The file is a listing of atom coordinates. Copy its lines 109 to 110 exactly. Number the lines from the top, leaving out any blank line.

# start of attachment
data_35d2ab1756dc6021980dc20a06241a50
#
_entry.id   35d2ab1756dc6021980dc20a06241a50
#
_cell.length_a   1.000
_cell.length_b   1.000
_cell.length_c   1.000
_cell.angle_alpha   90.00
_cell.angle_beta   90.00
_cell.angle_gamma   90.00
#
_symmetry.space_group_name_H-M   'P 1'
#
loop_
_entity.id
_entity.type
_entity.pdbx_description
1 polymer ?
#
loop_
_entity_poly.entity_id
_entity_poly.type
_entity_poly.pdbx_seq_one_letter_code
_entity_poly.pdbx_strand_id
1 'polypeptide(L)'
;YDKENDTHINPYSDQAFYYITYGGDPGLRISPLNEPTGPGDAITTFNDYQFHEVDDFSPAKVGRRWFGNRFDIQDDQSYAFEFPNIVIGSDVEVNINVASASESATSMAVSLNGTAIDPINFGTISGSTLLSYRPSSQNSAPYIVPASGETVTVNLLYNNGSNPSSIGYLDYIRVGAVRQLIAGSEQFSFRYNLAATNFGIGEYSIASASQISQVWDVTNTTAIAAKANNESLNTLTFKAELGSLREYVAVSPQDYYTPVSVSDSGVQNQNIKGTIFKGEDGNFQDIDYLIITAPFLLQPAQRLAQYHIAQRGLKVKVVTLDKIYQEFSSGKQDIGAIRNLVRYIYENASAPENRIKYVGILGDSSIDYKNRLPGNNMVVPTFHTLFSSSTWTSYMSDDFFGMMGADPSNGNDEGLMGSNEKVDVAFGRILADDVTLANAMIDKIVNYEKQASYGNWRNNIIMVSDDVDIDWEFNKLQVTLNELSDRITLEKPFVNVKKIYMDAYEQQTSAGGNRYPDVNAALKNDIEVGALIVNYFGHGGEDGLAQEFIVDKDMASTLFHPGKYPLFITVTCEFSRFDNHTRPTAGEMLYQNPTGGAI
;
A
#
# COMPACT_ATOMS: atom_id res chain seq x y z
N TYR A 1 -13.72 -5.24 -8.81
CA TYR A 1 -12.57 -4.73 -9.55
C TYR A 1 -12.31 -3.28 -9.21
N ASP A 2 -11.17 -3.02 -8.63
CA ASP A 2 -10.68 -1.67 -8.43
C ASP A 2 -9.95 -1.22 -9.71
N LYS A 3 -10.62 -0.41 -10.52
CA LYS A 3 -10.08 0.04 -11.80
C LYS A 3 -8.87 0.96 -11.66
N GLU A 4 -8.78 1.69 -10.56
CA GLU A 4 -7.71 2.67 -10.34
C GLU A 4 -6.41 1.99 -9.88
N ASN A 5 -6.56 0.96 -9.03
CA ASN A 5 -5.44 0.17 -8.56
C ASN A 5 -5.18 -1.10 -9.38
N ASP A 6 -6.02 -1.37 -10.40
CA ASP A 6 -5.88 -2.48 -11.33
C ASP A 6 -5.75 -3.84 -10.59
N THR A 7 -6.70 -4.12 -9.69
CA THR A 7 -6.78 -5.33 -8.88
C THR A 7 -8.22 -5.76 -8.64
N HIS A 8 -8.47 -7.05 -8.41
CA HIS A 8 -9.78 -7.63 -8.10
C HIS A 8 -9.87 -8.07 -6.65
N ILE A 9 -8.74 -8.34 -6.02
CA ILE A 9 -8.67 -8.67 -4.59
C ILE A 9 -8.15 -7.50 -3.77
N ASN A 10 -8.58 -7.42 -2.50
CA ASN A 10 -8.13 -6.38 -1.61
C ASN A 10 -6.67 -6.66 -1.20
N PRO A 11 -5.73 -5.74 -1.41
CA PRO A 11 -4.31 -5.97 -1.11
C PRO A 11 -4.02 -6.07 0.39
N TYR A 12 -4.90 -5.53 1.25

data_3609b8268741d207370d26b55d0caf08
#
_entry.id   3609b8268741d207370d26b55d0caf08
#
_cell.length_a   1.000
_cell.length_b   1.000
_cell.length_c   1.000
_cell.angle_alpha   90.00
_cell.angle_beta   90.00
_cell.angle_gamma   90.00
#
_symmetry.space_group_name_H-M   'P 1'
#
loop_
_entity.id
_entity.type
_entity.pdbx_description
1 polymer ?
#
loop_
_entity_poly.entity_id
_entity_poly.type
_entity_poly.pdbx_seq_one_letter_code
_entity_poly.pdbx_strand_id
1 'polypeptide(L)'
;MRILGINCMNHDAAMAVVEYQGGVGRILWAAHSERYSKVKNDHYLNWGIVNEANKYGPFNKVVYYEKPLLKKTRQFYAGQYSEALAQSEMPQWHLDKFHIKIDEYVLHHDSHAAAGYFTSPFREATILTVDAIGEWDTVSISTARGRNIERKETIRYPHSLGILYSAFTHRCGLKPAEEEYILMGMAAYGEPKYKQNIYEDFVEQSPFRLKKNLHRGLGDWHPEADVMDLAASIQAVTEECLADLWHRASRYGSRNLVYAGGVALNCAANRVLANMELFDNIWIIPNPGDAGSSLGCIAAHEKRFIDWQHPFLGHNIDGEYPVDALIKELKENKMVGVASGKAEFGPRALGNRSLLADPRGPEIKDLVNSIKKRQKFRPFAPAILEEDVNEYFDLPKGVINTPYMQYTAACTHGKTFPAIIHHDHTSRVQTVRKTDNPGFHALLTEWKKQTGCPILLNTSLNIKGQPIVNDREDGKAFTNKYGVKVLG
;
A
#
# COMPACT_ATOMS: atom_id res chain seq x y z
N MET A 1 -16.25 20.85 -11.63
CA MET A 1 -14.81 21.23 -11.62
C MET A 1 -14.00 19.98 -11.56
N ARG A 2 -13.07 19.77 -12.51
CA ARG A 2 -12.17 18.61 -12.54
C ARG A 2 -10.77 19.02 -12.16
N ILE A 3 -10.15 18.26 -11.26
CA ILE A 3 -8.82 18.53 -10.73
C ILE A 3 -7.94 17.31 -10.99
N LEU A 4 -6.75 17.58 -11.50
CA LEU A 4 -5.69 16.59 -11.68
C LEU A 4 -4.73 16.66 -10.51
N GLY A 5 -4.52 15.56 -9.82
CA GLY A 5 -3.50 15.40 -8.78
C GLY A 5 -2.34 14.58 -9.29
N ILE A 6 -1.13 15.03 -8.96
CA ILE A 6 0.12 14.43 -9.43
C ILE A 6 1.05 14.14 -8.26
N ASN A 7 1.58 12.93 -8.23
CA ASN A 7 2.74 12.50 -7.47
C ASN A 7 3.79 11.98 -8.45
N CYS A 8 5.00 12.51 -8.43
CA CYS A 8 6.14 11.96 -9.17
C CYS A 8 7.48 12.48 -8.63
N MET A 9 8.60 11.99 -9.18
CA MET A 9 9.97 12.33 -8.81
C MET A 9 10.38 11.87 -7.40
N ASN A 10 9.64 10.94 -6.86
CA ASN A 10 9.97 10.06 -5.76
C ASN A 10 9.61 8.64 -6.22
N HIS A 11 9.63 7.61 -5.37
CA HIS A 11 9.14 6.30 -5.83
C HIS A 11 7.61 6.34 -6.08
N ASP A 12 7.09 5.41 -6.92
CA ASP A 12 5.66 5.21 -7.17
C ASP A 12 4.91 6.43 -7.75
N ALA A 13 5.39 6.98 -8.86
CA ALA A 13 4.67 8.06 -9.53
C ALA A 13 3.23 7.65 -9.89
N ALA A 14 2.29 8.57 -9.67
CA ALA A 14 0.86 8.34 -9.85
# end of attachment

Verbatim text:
C GLY A 5 -2.34 14.58 -9.29
N ILE A 6 -1.13 15.03 -8.96